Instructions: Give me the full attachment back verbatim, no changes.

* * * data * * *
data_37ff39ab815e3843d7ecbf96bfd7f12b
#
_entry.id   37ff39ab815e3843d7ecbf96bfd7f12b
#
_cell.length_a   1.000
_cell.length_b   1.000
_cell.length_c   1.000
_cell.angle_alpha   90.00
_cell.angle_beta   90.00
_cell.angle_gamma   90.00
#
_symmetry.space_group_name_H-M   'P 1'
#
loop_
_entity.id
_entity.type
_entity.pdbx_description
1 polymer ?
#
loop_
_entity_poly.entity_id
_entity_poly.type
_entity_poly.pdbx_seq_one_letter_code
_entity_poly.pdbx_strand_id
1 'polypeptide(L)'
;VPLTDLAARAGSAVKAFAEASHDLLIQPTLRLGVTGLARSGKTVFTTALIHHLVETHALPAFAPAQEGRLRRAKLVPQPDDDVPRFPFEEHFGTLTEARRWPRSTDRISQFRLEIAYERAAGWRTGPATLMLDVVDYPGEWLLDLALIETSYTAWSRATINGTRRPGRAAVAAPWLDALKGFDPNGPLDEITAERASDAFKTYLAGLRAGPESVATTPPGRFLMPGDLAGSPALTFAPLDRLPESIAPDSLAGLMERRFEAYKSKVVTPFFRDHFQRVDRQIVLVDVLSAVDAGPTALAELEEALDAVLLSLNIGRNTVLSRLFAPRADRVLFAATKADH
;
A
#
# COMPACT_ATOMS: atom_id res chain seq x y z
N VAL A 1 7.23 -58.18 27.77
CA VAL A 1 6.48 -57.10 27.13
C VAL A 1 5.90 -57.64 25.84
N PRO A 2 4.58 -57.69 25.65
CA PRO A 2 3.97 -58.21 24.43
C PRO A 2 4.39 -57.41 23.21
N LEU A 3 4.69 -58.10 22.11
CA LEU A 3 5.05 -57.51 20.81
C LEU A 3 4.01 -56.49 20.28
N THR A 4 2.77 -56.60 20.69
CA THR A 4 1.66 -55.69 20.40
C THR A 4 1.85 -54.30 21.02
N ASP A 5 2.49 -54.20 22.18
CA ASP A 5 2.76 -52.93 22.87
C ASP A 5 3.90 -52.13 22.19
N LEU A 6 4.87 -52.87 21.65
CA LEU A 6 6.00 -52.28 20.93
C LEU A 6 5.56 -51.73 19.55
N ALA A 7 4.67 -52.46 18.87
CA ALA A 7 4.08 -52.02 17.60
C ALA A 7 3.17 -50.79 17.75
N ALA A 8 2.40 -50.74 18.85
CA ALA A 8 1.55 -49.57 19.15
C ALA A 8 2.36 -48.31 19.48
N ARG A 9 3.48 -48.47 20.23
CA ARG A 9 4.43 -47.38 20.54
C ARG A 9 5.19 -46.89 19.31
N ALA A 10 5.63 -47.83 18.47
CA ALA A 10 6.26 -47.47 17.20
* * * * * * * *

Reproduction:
data_37ff39ab815e3843d7ecbf96bfd7f12b
#
_entry.id   37ff39ab815e3843d7ecbf96bfd7f12b
#
_cell.length_a   1.000
_cell.length_b   1.000
_cell.length_c   1.000
_cell.angle_alpha   90.00
_cell.angle_beta   90.00
_cell.angle_gamma   90.00
#
_symmetry.space_group_name_H-M   'P 1'
#
loop_
_entity.id
_entity.type
_entity.pdbx_description
1 polymer ?
#
loop_
_entity_poly.entity_id
_entity_poly.type
_entity_poly.pdbx_seq_one_letter_code
_entity_poly.pdbx_strand_id
1 'polypeptide(L)'
;VPLTDLAARAGSAVKAFAEASHDLLIQPTLRLGVTGLARSGKTVFTTALIHHLVETHALPAFAPAQEGRLRRAKLVPQPDDDVPRFPFEEHFGTLTEARRWPRSTDRISQFRLEIAYERAAGWRTGPATLMLDVVDYPGEWLLDLALIETSYTAWSRATINGTRRPGRAAVAAPWLDALKGFDPNGPLDEITAERASDAFKTYLAGLRAGPESVATTPPGRFLMPGDLAGSPALTFAPLDRLPESIAPDSLAGLMERRFEAYKSKVVTPFFRDHFQRVDRQIVLVDVLSAVDAGPTALAELEEALDAVLLSLNIGRNTVLSRLFAPRADRVLFAATKADH
;
A
#
# COMPACT_ATOMS: atom_id res chain seq x y z
N VAL A 1 7.23 -58.18 27.77
CA VAL A 1 6.48 -57.10 27.13
C VAL A 1 5.90 -57.64 25.84
N PRO A 2 4.58 -57.69 25.65
CA PRO A 2 3.97 -58.21 24.43
C PRO A 2 4.39 -57.41 23.21
N LEU A 3 4.69 -58.10 22.11
CA LEU A 3 5.05 -57.51 20.81
C LEU A 3 4.01 -56.49 20.28
N THR A 4 2.77 -56.60 20.69
CA THR A 4 1.66 -55.69 20.40
C THR A 4 1.85 -54.30 21.02
N ASP A 5 2.49 -54.20 22.18
CA ASP A 5 2.76 -52.93 22.87
C ASP A 5 3.90 -52.13 22.19
N LEU A 6 4.87 -52.87 21.65
CA LEU A 6 6.00 -52.28 20.93
C LEU A 6 5.56 -51.73 19.55
N ALA A 7 4.67 -52.46 18.87
CA ALA A 7 4.08 -52.02 17.60
C ALA A 7 3.17 -50.79 17.75
N ALA A 8 2.40 -50.74 18.85
CA ALA A 8 1.55 -49.57 19.15
C ALA A 8 2.36 -48.31 19.48
N ARG A 9 3.48 -48.47 20.23
CA ARG A 9 4.43 -47.38 20.54
C ARG A 9 5.19 -46.89 19.31
N ALA A 10 5.63 -47.83 18.47
CA ALA A 10 6.26 -47.47 17.20